Clinical Oncology/Epidemiology

Impact of tumour burden on chemotherapy-induced nausea and vomiting

Abstract

We investigated how residual tumour burden after cytoreductive surgery was related to the occurrence of acute and delayed nausea and vomiting in 101 ovarian cancer patients receiving their first chemotherapy course. The anti-emetic treatment included ondansetron combined with dexamethasone or placebo. After chemotherapy all patients received ondansetron only for 5 days. Two categories of tumour burden (TB) were formed according to the diameter of the greatest residual tumour (< 2 cm = minimal TB and > or = 2 cm = large TB). Self-reports of nausea and vomiting were obtained for 15 days. Other potential predictor variables were assessed and included in multivariate analyses. Patients with large compared with minimal TB had more delayed emesis, especially on days 2-7. They also had more acute nausea. The aggravating effect associated with large residual TB was more evident in patients > or = 55 years. During the second week after the chemotherapy the occurrence of nausea was higher in patients > or = 55 years than in those < 55 years. This was seen primarily in patients with large residual TB. Predictors for no delayed emesis at all were anti-emetic treatment with dexamethasone, minimal tumour burden, low neuroticism and no history of motion sickness. The increased risk of "persistent' delayed nausea and vomiting seen in older patients with large tumour burden may have important clinical implications and warrants further attention.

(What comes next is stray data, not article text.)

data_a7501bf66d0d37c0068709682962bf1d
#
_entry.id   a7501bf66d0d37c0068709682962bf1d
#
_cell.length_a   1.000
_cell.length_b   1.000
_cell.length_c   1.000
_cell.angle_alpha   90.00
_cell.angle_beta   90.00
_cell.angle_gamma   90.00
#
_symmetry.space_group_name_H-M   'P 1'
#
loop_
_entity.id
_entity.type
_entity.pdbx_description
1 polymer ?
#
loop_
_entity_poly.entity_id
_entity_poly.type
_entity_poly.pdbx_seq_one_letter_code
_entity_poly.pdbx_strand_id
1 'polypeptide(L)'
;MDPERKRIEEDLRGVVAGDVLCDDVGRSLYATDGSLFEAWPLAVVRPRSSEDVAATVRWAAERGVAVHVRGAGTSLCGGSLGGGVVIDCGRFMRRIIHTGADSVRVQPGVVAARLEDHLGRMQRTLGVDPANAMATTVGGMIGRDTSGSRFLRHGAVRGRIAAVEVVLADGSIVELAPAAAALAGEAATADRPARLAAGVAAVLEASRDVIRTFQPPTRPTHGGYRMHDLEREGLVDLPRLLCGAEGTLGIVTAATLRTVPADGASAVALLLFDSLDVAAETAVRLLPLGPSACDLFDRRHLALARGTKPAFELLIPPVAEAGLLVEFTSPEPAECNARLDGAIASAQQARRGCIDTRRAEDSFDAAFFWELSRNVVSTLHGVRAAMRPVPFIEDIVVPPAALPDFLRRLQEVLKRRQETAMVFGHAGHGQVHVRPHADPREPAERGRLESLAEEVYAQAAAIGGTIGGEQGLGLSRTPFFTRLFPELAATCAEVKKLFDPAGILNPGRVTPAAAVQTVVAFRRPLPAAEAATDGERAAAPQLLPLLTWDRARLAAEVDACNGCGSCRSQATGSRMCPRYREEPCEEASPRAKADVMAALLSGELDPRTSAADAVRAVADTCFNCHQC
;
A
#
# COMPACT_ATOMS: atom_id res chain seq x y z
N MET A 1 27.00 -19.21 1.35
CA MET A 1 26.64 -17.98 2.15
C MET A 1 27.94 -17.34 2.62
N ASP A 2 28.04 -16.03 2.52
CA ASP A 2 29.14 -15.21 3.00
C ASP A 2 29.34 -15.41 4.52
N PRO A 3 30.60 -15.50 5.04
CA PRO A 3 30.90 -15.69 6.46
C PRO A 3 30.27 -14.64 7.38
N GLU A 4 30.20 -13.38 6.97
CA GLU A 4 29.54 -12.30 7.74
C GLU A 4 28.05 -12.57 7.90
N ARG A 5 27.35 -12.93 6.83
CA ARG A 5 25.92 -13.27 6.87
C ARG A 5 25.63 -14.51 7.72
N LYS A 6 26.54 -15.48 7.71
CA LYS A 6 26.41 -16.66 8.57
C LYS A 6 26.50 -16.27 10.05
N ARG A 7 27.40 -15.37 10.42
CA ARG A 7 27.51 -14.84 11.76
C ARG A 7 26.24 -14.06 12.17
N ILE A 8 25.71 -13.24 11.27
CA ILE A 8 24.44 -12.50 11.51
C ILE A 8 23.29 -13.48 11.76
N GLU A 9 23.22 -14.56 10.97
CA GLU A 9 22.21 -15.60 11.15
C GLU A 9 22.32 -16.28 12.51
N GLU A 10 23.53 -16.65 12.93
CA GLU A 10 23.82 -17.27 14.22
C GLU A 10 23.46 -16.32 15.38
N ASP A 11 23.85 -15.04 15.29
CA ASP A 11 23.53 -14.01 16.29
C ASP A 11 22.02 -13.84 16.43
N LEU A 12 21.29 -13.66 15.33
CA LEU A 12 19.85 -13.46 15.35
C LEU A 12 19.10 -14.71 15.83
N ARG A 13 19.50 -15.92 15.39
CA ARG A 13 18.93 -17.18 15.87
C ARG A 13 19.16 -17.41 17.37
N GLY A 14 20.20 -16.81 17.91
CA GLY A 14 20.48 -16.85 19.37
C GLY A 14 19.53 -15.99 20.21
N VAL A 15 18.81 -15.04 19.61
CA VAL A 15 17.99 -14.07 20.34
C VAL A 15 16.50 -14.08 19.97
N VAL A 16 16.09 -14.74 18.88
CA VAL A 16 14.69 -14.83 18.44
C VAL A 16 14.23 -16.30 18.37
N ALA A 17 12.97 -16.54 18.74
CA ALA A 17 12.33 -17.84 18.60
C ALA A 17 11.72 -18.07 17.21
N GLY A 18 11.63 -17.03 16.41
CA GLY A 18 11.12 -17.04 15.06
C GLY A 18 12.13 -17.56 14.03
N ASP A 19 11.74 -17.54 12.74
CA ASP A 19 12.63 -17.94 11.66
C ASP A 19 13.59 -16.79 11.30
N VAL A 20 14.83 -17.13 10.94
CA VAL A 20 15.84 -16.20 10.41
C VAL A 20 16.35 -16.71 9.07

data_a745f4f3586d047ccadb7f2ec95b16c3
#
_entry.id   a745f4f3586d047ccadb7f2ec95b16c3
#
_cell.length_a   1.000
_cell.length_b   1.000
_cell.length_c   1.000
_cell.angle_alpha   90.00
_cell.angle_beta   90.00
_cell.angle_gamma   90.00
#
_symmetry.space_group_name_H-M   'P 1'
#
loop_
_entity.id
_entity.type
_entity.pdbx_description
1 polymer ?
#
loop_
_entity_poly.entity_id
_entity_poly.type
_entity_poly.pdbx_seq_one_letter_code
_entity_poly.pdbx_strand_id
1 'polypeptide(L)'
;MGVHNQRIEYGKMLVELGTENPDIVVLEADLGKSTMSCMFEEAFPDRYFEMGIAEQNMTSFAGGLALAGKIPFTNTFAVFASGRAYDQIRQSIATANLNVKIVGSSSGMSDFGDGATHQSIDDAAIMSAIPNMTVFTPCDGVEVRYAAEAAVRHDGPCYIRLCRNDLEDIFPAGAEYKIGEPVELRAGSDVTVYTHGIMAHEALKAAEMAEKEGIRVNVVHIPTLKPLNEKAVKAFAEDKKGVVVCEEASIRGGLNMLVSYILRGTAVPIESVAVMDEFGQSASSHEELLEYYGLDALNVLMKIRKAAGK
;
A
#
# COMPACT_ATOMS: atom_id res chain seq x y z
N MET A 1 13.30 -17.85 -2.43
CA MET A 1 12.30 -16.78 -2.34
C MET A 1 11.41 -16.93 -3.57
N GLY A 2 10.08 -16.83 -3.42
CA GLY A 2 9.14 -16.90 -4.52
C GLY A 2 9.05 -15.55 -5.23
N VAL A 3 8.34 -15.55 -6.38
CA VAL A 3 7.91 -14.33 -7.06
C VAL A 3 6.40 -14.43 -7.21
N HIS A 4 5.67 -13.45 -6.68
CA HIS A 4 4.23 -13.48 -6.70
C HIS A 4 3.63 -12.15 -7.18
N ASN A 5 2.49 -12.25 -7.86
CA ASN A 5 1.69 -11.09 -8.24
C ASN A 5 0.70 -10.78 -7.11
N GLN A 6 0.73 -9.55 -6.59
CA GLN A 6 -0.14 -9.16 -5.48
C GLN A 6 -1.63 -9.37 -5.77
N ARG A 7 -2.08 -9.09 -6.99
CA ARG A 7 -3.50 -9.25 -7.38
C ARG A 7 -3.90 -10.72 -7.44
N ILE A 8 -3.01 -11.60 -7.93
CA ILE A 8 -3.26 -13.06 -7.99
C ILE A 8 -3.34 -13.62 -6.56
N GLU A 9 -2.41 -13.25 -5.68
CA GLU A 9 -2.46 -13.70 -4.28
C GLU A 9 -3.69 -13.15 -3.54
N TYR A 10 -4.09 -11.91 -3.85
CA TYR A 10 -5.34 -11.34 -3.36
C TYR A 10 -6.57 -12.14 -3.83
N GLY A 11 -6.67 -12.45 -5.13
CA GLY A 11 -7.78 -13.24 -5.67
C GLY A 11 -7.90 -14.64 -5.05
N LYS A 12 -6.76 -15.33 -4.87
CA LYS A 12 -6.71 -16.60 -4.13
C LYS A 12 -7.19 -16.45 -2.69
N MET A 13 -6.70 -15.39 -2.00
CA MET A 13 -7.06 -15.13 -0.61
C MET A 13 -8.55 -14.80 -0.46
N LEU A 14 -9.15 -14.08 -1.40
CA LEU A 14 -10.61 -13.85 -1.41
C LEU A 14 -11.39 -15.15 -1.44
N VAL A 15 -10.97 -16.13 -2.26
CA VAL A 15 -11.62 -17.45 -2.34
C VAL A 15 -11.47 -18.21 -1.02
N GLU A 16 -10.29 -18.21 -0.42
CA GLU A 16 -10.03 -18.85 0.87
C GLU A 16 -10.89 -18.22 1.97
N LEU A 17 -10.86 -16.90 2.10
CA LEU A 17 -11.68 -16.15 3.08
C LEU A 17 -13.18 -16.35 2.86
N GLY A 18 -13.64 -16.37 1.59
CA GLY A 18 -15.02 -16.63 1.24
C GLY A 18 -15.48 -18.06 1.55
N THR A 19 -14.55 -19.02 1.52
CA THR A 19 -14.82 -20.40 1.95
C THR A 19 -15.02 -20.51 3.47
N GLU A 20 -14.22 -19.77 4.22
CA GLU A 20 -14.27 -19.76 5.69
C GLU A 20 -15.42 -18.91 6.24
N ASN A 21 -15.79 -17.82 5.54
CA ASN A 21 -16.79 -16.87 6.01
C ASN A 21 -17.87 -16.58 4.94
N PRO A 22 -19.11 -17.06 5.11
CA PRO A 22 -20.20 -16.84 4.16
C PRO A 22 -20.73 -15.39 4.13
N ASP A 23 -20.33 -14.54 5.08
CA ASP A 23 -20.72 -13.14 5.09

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Hursti, T., Åvall-Lundqvist, E., Börjeson, S. et al. Impact of tumour burden on chemotherapy-induced nausea and vomiting. Br J Cancer 74, 1114–1119 (1996). https://doi.org/10.1038/bjc.1996.499

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